Evaluating Policy Instruments for the Transformation to a Low Carbon Economy: Causal Evidence from Administrative Microdata

Mitigating the effects of climate change represents one of the major global societal challenges. In the framework of the COP21 held in Paris in 2015, the international community agreed to limit global temperature increases to less than 2 degrees Celsius by the end of this century. This requires drastic mitigation of greenhouse gas emissions. In addition, Germany has unilaterally adopted very ambitious goals in the context of the energy transition. To accomplish these national and international objectives, various political instruments have been implemented. Among them are the European Union Emissions Trading System (EU ETS) and the German Renewable Energy Sources Act (EEG). These instruments generally lead to rising energy costs for firms and thus provide incentives to reduce energy consumption and greenhouse gas emissions. However, concern has been raised that a unilateral increase in energy costs will weaken Germany’s competitiveness and result in decreasing market shares and exports as well as job losses in the affected sectors.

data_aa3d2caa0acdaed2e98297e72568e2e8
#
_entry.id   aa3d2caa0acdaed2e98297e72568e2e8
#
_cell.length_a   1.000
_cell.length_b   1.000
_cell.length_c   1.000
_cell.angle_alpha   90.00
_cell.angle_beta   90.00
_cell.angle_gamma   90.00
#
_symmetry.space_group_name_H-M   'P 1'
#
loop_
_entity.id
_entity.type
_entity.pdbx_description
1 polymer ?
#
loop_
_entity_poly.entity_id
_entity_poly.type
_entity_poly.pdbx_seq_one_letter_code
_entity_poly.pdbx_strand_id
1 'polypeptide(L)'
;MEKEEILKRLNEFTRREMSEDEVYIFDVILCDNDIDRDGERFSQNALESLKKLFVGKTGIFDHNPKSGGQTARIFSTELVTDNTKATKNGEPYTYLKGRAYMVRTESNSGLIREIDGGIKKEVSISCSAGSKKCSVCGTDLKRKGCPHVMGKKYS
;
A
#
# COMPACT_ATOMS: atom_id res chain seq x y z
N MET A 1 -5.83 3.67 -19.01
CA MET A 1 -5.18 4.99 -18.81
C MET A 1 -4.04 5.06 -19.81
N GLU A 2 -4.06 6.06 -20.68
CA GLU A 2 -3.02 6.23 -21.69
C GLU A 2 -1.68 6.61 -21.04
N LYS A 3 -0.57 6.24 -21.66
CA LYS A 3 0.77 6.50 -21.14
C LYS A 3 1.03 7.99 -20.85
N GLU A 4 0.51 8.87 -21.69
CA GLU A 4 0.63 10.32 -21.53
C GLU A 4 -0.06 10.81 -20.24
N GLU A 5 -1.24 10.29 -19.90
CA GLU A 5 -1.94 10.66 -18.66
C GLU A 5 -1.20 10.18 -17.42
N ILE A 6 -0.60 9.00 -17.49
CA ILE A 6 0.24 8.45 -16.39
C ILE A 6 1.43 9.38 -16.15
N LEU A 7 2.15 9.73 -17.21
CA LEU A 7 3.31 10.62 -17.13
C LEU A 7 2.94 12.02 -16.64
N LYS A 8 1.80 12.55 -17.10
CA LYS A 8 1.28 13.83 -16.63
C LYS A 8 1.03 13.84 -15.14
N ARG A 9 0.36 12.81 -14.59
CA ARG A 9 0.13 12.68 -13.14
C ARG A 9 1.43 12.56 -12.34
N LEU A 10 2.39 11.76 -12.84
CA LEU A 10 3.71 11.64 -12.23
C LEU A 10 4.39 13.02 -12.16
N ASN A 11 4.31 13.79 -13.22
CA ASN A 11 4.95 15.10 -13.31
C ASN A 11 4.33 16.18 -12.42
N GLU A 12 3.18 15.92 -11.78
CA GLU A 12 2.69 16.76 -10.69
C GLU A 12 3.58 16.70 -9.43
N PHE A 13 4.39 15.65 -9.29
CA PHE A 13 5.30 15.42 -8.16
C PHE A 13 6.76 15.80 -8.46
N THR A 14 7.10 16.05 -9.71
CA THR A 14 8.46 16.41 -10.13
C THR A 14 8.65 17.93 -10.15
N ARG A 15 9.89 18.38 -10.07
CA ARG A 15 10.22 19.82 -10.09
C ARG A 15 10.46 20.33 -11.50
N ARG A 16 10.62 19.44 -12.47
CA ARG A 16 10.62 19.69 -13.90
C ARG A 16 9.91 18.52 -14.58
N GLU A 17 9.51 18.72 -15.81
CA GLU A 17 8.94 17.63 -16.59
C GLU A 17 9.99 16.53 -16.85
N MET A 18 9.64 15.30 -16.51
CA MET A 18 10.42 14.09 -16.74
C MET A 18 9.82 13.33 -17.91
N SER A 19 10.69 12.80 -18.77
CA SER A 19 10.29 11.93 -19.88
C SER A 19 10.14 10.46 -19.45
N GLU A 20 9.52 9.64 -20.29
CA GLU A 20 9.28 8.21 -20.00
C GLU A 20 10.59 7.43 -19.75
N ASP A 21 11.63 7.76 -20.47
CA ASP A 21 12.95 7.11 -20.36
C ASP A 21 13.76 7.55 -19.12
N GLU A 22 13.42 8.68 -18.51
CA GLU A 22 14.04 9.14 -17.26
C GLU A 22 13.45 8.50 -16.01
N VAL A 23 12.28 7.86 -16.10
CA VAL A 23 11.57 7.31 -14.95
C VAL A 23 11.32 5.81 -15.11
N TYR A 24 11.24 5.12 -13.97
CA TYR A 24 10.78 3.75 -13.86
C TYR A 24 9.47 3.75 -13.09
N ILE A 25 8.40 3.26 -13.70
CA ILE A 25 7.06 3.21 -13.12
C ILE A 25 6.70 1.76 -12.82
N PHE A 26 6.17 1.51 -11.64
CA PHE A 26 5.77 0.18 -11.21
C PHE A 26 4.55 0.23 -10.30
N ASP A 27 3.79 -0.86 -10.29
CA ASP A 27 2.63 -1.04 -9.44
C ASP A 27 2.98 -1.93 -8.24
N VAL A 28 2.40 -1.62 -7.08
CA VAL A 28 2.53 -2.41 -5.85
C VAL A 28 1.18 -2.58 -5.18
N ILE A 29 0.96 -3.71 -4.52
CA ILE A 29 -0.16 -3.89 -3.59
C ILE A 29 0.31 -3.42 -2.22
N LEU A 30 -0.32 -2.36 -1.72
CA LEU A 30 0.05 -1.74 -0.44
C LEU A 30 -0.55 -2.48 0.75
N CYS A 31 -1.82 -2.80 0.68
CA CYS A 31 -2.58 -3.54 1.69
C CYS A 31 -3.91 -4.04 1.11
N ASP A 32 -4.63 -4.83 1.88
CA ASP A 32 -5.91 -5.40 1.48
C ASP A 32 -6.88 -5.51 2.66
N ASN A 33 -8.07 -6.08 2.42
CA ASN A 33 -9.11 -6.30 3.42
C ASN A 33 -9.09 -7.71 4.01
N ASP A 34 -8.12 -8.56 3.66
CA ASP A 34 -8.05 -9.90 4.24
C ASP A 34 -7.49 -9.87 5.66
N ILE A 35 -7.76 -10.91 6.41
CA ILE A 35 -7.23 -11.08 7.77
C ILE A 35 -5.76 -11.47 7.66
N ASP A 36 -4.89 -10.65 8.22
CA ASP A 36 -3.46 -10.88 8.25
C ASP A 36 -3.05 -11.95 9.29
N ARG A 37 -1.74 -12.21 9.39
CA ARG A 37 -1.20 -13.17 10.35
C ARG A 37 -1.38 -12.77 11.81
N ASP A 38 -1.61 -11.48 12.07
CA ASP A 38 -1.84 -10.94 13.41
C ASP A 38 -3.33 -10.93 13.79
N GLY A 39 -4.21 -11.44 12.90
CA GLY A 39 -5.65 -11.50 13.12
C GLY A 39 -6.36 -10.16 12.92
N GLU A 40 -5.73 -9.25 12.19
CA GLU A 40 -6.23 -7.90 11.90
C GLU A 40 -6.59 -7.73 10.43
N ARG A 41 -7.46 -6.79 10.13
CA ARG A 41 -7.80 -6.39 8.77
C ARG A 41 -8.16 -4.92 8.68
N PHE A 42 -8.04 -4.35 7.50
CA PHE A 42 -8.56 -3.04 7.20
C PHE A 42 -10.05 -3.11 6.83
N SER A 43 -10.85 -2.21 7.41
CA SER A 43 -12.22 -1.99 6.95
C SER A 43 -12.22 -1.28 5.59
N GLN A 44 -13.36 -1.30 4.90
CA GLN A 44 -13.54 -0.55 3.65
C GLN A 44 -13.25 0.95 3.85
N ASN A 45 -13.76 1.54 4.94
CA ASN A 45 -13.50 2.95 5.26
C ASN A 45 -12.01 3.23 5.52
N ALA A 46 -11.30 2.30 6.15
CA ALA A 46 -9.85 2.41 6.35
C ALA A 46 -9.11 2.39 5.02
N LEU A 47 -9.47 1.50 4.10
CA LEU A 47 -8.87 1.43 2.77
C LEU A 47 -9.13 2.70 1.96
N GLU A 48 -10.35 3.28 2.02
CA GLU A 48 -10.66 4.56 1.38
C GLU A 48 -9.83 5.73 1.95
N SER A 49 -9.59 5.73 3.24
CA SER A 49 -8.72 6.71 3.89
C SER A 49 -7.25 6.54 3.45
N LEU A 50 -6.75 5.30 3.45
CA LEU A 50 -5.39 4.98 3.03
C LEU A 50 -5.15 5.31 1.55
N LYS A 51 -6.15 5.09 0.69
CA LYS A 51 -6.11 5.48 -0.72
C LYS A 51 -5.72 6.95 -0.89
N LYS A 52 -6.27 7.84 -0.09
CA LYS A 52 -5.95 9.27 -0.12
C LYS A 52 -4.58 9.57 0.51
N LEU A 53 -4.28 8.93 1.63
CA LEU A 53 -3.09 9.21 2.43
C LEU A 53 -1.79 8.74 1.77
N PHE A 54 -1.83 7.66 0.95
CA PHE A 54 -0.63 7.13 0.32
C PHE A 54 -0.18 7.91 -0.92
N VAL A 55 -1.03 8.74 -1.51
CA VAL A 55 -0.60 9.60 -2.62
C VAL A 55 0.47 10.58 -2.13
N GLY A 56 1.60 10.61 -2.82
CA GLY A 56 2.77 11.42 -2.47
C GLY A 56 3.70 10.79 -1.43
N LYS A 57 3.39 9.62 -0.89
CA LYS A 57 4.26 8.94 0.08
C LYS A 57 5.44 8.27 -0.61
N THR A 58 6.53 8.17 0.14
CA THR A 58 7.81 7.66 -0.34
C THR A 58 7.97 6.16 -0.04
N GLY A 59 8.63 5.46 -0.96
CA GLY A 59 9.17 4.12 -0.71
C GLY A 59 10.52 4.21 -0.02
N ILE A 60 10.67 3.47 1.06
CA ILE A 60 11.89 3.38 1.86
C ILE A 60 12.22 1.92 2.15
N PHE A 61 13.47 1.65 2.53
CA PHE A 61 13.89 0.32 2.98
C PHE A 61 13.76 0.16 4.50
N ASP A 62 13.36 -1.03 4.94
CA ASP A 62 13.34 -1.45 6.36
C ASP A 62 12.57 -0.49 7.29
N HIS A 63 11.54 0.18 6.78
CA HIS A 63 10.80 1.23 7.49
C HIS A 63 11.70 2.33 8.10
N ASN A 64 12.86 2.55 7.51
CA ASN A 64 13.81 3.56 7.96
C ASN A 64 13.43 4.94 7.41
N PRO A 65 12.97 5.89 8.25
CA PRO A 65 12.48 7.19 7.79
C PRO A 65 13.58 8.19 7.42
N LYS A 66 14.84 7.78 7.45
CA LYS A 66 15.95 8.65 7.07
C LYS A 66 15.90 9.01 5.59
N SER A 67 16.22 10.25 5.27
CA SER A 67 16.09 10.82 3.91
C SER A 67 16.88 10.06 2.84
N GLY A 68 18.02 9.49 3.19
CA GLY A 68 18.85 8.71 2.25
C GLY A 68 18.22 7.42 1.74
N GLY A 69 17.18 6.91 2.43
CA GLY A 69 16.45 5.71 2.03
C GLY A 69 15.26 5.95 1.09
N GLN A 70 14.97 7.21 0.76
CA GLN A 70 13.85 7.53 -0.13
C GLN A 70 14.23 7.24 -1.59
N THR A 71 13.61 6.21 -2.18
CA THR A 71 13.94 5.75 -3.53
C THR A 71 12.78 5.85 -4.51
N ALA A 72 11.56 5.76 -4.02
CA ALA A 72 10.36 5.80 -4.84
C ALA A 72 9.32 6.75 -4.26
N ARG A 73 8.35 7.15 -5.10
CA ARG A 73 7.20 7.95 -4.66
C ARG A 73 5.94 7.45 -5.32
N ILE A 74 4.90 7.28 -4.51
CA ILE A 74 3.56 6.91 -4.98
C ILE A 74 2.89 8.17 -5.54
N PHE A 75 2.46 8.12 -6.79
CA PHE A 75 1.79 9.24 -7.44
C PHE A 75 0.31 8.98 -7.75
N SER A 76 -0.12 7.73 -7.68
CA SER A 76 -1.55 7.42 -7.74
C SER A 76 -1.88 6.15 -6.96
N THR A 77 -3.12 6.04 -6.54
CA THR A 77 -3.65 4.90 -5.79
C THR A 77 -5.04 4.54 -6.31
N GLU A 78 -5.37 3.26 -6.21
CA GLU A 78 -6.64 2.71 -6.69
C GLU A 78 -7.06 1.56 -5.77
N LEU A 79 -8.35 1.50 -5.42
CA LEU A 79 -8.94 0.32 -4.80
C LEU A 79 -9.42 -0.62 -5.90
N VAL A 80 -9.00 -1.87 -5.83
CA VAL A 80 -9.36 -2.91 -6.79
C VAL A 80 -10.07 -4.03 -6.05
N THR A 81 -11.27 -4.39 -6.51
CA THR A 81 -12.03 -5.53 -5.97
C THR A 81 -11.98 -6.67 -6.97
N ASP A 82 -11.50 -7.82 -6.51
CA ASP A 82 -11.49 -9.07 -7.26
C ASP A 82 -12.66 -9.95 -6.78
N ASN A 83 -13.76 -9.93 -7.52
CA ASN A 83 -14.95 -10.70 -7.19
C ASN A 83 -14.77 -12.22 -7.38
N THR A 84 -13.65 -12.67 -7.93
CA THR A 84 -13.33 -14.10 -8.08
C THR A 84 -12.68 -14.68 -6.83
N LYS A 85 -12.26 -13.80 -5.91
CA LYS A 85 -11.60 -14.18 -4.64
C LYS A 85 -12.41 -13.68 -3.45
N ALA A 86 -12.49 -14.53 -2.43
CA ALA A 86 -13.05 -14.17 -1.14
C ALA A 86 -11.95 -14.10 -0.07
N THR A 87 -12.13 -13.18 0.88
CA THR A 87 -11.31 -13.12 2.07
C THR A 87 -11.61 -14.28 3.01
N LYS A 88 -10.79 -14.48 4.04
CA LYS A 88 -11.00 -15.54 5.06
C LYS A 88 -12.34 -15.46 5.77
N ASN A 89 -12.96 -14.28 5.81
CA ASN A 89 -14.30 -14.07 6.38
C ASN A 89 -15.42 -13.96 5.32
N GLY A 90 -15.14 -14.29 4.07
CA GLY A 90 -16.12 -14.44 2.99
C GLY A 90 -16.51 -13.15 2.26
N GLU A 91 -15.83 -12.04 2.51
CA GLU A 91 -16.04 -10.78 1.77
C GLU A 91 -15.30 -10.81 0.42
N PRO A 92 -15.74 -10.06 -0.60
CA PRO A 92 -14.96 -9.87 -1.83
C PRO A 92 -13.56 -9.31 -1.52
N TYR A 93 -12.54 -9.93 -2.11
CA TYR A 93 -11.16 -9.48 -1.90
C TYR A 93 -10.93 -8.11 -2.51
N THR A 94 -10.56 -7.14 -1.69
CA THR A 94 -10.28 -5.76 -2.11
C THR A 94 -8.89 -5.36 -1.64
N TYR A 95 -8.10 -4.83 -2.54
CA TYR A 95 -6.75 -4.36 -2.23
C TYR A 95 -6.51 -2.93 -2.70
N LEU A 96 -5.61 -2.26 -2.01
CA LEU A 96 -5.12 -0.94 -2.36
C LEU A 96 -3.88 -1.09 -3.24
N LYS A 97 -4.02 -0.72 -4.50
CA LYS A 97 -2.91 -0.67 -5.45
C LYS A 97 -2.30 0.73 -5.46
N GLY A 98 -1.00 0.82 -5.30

The TRACE project is funded by the German Federal Ministry of Education and Research (BMBF) through its funding priority “Economics of Climate Change”. The Project aims to provide a differentiated analysis of regional and sectoral challenges associated with the policy goal of decarbonization. The project, jointly carried out by the University of Mannheim, the ZEW – Leibniz Centre for European Economic Research and the Institute for Employment Research (IAB), explicitly deals with a societal dimension of that transition by studying both quantitative and qualitative effects of climate policies on the labor market.

In order to support the transfer of knowledge and to improve the interaction between the academic community and stakeholders from society and politics the funding line Economics of Climate Change II is accompanied by the project Dialogue on Economics of Climate Change.